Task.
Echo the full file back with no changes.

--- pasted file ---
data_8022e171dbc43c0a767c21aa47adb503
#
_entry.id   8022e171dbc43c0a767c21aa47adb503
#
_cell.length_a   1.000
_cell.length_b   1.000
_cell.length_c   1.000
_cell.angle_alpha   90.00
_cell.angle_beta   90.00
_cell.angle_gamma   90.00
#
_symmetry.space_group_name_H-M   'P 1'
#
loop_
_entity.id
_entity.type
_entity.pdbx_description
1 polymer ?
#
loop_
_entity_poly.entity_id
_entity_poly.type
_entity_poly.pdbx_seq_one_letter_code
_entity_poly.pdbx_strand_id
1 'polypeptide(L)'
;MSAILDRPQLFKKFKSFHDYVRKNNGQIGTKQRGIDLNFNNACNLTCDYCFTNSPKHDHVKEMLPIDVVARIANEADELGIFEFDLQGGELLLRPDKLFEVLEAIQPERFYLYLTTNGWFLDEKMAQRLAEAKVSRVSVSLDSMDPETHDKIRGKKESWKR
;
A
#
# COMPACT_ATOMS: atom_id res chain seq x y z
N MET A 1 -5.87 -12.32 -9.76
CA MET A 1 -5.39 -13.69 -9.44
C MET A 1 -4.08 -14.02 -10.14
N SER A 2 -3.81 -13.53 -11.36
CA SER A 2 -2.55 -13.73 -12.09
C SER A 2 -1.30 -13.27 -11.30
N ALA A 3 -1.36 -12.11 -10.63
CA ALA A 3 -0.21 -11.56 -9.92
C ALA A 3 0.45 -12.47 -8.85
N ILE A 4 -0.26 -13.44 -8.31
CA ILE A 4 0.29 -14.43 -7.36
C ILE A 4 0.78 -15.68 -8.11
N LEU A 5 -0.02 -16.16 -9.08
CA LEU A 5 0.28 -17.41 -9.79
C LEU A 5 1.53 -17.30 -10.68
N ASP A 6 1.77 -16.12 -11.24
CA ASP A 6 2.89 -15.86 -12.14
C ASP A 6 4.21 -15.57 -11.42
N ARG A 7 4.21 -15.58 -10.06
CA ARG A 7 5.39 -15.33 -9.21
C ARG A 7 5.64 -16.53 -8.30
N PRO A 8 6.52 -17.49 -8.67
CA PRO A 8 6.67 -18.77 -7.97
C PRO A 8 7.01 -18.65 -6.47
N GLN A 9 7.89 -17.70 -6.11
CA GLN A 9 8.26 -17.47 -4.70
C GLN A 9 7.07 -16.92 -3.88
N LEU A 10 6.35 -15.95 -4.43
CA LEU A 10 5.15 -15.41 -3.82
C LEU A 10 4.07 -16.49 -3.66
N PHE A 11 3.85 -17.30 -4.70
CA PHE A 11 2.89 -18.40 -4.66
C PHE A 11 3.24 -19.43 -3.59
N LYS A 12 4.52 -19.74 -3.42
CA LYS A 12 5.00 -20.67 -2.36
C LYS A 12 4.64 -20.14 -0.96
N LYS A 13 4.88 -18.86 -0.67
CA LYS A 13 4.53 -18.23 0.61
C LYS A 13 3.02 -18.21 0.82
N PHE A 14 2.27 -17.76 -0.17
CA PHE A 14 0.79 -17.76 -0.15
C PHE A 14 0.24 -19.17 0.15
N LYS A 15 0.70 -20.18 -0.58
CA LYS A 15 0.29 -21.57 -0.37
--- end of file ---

data_8022e171dbc43c0a767c21aa47adb503
#
_entry.id   8022e171dbc43c0a767c21aa47adb503
#
_cell.length_a   1.000
_cell.length_b   1.000
_cell.length_c   1.000
_cell.angle_alpha   90.00
_cell.angle_beta   90.00
_cell.angle_gamma   90.00
#
_symmetry.space_group_name_H-M   'P 1'
#
loop_
_entity.id
_entity.type
_entity.pdbx_description
1 polymer ?
#
loop_
_entity_poly.entity_id
_entity_poly.type
_entity_poly.pdbx_seq_one_letter_code
_entity_poly.pdbx_strand_id
1 'polypeptide(L)'
;MSAILDRPQLFKKFKSFHDYVRKNNGQIGTKQRGIDLNFNNACNLTCDYCFTNSPKHDHVKEMLPIDVVARIANEADELGIFEFDLQGGELLLRPDKLFEVLEAIQPERFYLYLTTNGWFLDEKMAQRLAEAKVSRVSVSLDSMDPETHDKIRGKKESWKR
;
A
#
# COMPACT_ATOMS: atom_id res chain seq x y z
N MET A 1 -5.87 -12.32 -9.76
CA MET A 1 -5.39 -13.69 -9.44
C MET A 1 -4.08 -14.02 -10.14
N SER A 2 -3.81 -13.53 -11.36
CA SER A 2 -2.55 -13.73 -12.09
C SER A 2 -1.30 -13.27 -11.30
N ALA A 3 -1.36 -12.11 -10.63
CA ALA A 3 -0.21 -11.56 -9.92
C ALA A 3 0.45 -12.47 -8.85
N ILE A 4 -0.26 -13.44 -8.31
CA ILE A 4 0.29 -14.43 -7.36
C ILE A 4 0.78 -15.68 -8.11
N LEU A 5 -0.02 -16.16 -9.08
CA LEU A 5 0.28 -17.41 -9.79
C LEU A 5 1.53 -17.30 -10.68
N ASP A 6 1.77 -16.12 -11.24
CA ASP A 6 2.89 -15.86 -12.14
C ASP A 6 4.21 -15.57 -11.42
N ARG A 7 4.21 -15.58 -10.06
CA ARG A 7 5.39 -15.33 -9.21
C ARG A 7 5.64 -16.53 -8.30
N PRO A 8 6.52 -17.49 -8.67
CA PRO A 8 6.67 -18.77 -7.97
C PRO A 8 7.01 -18.65 -6.47
N GLN A 9 7.89 -17.70 -6.11
CA GLN A 9 8.26 -17.47 -4.70
C GLN A 9 7.07 -16.92 -3.88
N LEU A 10 6.35 -15.95 -4.43
CA LEU A 10 5.15 -15.41 -3.82
C LEU A 10 4.07 -16.49 -3.66
N PHE A 11 3.85 -17.30 -4.70
CA PHE A 11 2.89 -18.40 -4.66
C PHE A 11 3.24 -19.43 -3.59
N LYS A 12 4.52 -19.74 -3.42
CA LYS A 12 5.00 -20.67 -2.36
C LYS A 12 4.64 -20.14 -0.96
N LYS A 13 4.88 -18.86 -0.67
CA LYS A 13 4.53 -18.23 0.61
C LYS A 13 3.02 -18.21 0.82
N PHE A 14 2.27 -17.76 -0.17
CA PHE A 14 0.79 -17.76 -0.15
C PHE A 14 0.24 -19.17 0.15
N LYS A 15 0.70 -20.18 -0.58
CA LYS A 15 0.29 -21.57 -0.37